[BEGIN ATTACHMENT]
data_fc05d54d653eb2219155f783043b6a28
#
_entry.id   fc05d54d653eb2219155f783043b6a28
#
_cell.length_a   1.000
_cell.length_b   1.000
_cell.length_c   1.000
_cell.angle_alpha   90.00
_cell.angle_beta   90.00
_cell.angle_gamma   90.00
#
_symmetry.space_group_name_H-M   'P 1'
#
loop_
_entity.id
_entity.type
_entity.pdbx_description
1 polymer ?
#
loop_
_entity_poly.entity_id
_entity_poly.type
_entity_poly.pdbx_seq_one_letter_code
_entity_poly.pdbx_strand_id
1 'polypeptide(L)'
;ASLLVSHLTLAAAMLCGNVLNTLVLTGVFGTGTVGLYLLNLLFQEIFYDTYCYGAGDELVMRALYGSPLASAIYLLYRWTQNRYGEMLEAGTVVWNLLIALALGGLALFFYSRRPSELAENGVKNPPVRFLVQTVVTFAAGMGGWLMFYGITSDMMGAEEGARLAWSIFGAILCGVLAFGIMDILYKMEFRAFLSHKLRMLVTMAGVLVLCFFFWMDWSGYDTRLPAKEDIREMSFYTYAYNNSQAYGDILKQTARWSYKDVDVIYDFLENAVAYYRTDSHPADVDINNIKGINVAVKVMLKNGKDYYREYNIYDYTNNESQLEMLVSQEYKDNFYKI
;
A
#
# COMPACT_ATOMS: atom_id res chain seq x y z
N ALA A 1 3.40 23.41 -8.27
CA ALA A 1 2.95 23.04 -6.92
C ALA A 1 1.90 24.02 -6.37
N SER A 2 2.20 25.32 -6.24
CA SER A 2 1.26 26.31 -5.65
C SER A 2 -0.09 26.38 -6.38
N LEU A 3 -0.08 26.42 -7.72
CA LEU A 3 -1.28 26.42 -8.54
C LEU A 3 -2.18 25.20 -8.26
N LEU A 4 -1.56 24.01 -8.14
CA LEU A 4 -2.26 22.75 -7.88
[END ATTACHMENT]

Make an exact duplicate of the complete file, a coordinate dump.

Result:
data_fc05d54d653eb2219155f783043b6a28
#
_entry.id   fc05d54d653eb2219155f783043b6a28
#
_cell.length_a   1.000
_cell.length_b   1.000
_cell.length_c   1.000
_cell.angle_alpha   90.00
_cell.angle_beta   90.00
_cell.angle_gamma   90.00
#
_symmetry.space_group_name_H-M   'P 1'
#
loop_
_entity.id
_entity.type
_entity.pdbx_description
1 polymer ?
#
loop_
_entity_poly.entity_id
_entity_poly.type
_entity_poly.pdbx_seq_one_letter_code
_entity_poly.pdbx_strand_id
1 'polypeptide(L)'
;ASLLVSHLTLAAAMLCGNVLNTLVLTGVFGTGTVGLYLLNLLFQEIFYDTYCYGAGDELVMRALYGSPLASAIYLLYRWTQNRYGEMLEAGTVVWNLLIALALGGLALFFYSRRPSELAENGVKNPPVRFLVQTVVTFAAGMGGWLMFYGITSDMMGAEEGARLAWSIFGAILCGVLAFGIMDILYKMEFRAFLSHKLRMLVTMAGVLVLCFFFWMDWSGYDTRLPAKEDIREMSFYTYAYNNSQAYGDILKQTARWSYKDVDVIYDFLENAVAYYRTDSHPADVDINNIKGINVAVKVMLKNGKDYYREYNIYDYTNNESQLEMLVSQEYKDNFYKI
;
A
#
# COMPACT_ATOMS: atom_id res chain seq x y z
N ALA A 1 3.40 23.41 -8.27
CA ALA A 1 2.95 23.04 -6.92
C ALA A 1 1.90 24.02 -6.37
N SER A 2 2.20 25.32 -6.24
CA SER A 2 1.26 26.31 -5.65
C SER A 2 -0.09 26.38 -6.38
N LEU A 3 -0.08 26.42 -7.72
CA LEU A 3 -1.28 26.42 -8.54
C LEU A 3 -2.18 25.20 -8.26
N LEU A 4 -1.56 24.01 -8.14
CA LEU A 4 -2.26 22.75 -7.88